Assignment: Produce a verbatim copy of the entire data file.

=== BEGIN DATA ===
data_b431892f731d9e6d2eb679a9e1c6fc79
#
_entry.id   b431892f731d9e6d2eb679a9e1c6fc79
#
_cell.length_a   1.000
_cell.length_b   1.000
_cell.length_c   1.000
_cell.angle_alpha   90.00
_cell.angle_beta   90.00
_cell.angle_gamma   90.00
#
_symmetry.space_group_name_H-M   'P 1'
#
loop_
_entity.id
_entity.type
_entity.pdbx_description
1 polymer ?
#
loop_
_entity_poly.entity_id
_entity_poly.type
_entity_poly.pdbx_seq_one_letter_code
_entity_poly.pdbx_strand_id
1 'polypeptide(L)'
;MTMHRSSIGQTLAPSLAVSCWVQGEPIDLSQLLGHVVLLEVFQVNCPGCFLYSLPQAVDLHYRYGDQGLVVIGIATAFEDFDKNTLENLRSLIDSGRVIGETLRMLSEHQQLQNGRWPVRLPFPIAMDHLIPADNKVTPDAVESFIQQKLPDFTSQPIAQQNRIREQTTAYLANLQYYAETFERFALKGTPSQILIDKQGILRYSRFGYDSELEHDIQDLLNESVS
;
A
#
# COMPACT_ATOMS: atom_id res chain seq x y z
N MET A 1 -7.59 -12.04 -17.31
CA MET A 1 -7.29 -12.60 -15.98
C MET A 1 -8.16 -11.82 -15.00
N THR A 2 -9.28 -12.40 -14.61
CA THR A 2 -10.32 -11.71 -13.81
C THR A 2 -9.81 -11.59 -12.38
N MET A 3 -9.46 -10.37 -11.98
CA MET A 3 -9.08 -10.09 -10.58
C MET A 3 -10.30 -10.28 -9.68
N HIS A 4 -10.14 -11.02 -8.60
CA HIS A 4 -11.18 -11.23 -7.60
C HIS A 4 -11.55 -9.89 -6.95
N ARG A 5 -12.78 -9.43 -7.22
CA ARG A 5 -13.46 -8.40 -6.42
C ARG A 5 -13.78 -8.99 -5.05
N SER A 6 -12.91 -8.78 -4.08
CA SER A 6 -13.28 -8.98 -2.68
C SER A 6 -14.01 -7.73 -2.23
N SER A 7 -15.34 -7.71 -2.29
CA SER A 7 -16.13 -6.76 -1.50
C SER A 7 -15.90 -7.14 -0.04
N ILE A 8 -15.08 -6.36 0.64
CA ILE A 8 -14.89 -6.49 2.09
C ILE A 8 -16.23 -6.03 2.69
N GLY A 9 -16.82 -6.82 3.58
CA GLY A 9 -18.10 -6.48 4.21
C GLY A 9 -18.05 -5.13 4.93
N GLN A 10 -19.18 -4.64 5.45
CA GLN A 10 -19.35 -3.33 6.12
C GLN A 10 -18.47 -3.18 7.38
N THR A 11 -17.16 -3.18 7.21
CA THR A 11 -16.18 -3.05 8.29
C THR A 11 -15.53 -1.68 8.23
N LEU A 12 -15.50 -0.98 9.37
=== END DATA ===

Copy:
data_b431892f731d9e6d2eb679a9e1c6fc79
#
_entry.id   b431892f731d9e6d2eb679a9e1c6fc79
#
_cell.length_a   1.000
_cell.length_b   1.000
_cell.length_c   1.000
_cell.angle_alpha   90.00
_cell.angle_beta   90.00
_cell.angle_gamma   90.00
#
_symmetry.space_group_name_H-M   'P 1'
#
loop_
_entity.id
_entity.type
_entity.pdbx_description
1 polymer ?
#
loop_
_entity_poly.entity_id
_entity_poly.type
_entity_poly.pdbx_seq_one_letter_code
_entity_poly.pdbx_strand_id
1 'polypeptide(L)'
;MTMHRSSIGQTLAPSLAVSCWVQGEPIDLSQLLGHVVLLEVFQVNCPGCFLYSLPQAVDLHYRYGDQGLVVIGIATAFEDFDKNTLENLRSLIDSGRVIGETLRMLSEHQQLQNGRWPVRLPFPIAMDHLIPADNKVTPDAVESFIQQKLPDFTSQPIAQQNRIREQTTAYLANLQYYAETFERFALKGTPSQILIDKQGILRYSRFGYDSELEHDIQDLLNESVS
;
A
#
# COMPACT_ATOMS: atom_id res chain seq x y z
N MET A 1 -7.59 -12.04 -17.31
CA MET A 1 -7.29 -12.60 -15.98
C MET A 1 -8.16 -11.82 -15.00
N THR A 2 -9.28 -12.40 -14.61
CA THR A 2 -10.32 -11.71 -13.81
C THR A 2 -9.81 -11.59 -12.38
N MET A 3 -9.46 -10.37 -11.98
CA MET A 3 -9.08 -10.09 -10.58
C MET A 3 -10.30 -10.28 -9.68
N HIS A 4 -10.14 -11.02 -8.60
CA HIS A 4 -11.18 -11.23 -7.60
C HIS A 4 -11.55 -9.89 -6.95
N ARG A 5 -12.78 -9.43 -7.22
CA ARG A 5 -13.46 -8.40 -6.42
C ARG A 5 -13.78 -8.99 -5.05
N SER A 6 -12.91 -8.78 -4.08
CA SER A 6 -13.28 -8.98 -2.68
C SER A 6 -14.01 -7.73 -2.23
N SER A 7 -15.34 -7.71 -2.29
CA SER A 7 -16.13 -6.76 -1.50
C SER A 7 -15.90 -7.14 -0.04
N ILE A 8 -15.08 -6.36 0.64
CA ILE A 8 -14.89 -6.49 2.09
C ILE A 8 -16.23 -6.03 2.69
N GLY A 9 -16.82 -6.82 3.58
CA GLY A 9 -18.10 -6.48 4.21
C GLY A 9 -18.05 -5.13 4.93
N GLN A 10 -19.18 -4.64 5.45
CA GLN A 10 -19.35 -3.33 6.12
C GLN A 10 -18.47 -3.18 7.38
N THR A 11 -17.16 -3.18 7.21
CA THR A 11 -16.18 -3.05 8.29
C THR A 11 -15.53 -1.68 8.23
N LEU A 12 -15.50 -0.98 9.37